We drove on in silence, stopping once so the curly-haired man could dash off into the citrus orchards to steal fruit, running like a stooped, startled elf, disappearing in the perfect rows of trees that turned, as you passed them, like the spokes of a bicycle wheel- returning finally with a shirtful of oranges, eyes lit up like he’d just robbed the chicken house, and I felt, suddenly, as if I were in The Grapes of Wrath.
“Let’s go, let’s go!” He cried, paranoid, dumping his loot into the cooler.
“Yeah!” I said, laughing, “The citrus police are gonna get us!” The men laughed, then, too, and we all ate an orange. Mine was ice-cold and not quiet ripe, but I loved it anyway. It tasted of plants, of sunlight, and of what life could be pulled from chemical soil.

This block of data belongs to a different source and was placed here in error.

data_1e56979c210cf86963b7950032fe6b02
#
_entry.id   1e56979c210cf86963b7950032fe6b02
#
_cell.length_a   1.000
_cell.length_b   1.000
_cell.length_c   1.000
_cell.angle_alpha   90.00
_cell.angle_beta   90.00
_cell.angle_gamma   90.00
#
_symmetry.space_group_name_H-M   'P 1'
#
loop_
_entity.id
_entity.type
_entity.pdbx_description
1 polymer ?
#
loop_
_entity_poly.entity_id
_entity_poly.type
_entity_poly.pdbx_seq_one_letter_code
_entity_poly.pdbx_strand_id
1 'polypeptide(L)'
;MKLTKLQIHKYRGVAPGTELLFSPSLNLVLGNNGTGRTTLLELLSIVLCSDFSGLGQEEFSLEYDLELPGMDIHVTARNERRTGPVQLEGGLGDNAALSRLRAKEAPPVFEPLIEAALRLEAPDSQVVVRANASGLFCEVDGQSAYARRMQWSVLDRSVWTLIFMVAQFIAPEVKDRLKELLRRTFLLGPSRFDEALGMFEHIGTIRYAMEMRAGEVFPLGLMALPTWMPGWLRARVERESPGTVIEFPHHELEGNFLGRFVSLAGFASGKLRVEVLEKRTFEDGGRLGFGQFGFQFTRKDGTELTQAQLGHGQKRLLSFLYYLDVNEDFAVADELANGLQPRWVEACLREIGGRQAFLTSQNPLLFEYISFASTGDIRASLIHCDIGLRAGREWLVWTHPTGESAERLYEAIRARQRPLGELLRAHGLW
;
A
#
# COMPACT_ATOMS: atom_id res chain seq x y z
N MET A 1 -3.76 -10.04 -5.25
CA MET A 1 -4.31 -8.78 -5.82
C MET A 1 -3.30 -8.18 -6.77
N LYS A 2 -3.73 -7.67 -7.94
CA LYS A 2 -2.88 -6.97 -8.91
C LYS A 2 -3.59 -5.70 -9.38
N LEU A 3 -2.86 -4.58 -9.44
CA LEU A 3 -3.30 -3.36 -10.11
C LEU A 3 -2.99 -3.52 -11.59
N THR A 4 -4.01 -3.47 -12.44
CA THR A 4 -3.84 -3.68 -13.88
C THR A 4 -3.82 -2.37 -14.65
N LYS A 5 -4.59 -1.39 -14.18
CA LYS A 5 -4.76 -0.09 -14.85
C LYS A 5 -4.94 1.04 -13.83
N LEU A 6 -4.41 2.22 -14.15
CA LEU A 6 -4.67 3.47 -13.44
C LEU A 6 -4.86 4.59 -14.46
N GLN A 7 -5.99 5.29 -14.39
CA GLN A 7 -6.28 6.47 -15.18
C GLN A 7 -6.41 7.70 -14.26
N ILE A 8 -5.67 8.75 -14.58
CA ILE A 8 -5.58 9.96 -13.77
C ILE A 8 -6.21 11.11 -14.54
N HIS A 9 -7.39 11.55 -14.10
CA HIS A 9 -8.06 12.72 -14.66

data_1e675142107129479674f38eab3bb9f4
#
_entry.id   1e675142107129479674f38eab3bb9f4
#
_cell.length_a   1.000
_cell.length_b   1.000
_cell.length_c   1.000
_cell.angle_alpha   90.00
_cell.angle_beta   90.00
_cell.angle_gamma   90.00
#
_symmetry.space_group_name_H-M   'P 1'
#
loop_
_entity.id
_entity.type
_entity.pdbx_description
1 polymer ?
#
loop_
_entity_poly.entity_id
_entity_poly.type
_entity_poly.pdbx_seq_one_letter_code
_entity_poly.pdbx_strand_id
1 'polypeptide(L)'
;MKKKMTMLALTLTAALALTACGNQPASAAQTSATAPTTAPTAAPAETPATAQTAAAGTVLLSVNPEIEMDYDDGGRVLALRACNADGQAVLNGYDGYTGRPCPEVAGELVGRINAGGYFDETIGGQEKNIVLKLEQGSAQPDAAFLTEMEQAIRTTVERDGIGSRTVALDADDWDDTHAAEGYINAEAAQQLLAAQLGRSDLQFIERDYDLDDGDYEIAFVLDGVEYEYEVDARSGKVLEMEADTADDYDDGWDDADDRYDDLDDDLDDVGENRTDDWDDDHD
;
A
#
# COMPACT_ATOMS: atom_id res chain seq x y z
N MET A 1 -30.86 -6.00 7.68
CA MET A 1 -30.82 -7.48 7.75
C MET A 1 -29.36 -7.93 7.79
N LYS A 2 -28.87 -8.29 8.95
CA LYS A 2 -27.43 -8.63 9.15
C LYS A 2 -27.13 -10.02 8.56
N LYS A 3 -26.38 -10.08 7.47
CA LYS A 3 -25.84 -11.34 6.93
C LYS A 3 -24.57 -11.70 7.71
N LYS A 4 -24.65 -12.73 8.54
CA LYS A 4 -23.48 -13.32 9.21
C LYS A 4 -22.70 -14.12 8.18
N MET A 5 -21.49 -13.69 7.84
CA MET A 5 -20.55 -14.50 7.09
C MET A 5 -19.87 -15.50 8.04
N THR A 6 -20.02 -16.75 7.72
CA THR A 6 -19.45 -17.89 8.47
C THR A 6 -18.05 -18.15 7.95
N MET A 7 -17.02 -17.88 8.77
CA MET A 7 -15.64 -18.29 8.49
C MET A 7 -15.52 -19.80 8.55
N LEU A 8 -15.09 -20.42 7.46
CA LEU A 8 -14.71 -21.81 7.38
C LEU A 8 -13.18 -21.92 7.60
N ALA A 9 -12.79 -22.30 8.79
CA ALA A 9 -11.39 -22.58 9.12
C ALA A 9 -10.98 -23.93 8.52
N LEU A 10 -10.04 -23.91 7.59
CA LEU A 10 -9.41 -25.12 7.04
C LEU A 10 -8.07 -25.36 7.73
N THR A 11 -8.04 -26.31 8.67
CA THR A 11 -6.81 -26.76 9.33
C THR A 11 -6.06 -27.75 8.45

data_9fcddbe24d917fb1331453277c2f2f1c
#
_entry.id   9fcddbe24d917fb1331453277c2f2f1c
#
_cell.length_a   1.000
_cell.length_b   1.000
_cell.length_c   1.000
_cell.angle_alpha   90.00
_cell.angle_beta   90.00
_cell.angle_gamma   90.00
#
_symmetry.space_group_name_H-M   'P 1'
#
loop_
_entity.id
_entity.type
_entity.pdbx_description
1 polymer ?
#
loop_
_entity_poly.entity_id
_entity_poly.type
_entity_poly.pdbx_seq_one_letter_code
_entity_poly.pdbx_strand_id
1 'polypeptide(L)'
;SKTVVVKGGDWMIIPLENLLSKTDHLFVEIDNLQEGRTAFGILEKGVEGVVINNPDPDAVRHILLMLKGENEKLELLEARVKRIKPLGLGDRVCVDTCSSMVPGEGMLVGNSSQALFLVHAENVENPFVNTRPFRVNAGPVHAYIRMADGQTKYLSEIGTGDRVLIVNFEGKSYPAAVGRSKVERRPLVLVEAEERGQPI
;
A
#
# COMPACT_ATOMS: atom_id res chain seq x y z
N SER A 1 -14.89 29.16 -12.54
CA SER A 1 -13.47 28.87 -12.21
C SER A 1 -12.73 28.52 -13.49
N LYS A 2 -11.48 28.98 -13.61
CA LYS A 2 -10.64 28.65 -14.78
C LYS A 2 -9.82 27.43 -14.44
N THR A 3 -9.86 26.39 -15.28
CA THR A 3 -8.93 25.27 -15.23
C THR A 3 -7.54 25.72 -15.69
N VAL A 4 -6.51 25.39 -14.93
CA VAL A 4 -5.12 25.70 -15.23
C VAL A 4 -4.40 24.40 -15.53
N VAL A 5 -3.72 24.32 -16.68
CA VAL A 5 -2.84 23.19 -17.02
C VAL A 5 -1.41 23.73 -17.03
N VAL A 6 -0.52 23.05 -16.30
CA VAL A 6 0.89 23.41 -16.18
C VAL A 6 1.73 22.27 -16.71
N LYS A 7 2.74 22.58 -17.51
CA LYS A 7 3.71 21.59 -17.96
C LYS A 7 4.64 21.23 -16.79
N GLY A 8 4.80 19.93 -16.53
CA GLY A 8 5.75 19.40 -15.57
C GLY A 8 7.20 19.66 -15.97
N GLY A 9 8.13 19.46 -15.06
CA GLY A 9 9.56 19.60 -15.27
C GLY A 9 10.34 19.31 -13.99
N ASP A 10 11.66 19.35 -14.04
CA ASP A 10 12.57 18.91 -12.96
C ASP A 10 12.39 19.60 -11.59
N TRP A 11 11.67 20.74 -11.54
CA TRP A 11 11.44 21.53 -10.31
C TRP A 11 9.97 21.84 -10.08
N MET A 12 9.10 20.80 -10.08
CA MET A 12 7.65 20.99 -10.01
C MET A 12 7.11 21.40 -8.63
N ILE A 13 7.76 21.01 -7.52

We neared the split for San Francisco, and I almost considered going with the men and having them drop me off in the city, because I had never been there, and I have friends there. But then I thought of the dirty clothes in my pack, and of the everlasting chunk of cabbage, and how badly my shoes needed polishing, and I knew in my heart that what I wanted, was to be home. Or as close to home as I could get- a warm room in a friend’s house and my extensive flannel collection. So I had the men leave me, just before midnight, at a rest area where I-5 continued north, and when they stepped from the car to check the trailer I shook their hands, and said Thank You, and I really, really, meant it. They rubbed the sleep from their eyes for the five-hundredth time and pulled away, and I buttoned up my wool jacket against the cold fog and stood, staring, at the bank of vending machines, trying to decide if a gross minty candy bar would bring up moral, and if so, how much, and would it be worth the sugar-crash afterward. I wondered, too, if the trees just beyond the grass would be any good for sleeping, and if it was going to get much colder than this. I’d barely sat down on a concrete bench and unwrapped the shiny foil from my 75 cent moral-booster when a man with a fat little dog on a leash approached me and, peering at my face through the bundled scarf, asked if I needed a ride north. He was, he said, headed all the way to Bingen, Oregon, which at first I had never heard of, but later, while headed north through the cold, humid night, I learned from his laminated atlas was a town along the Columbia river, a mere ninety miles east of Portland.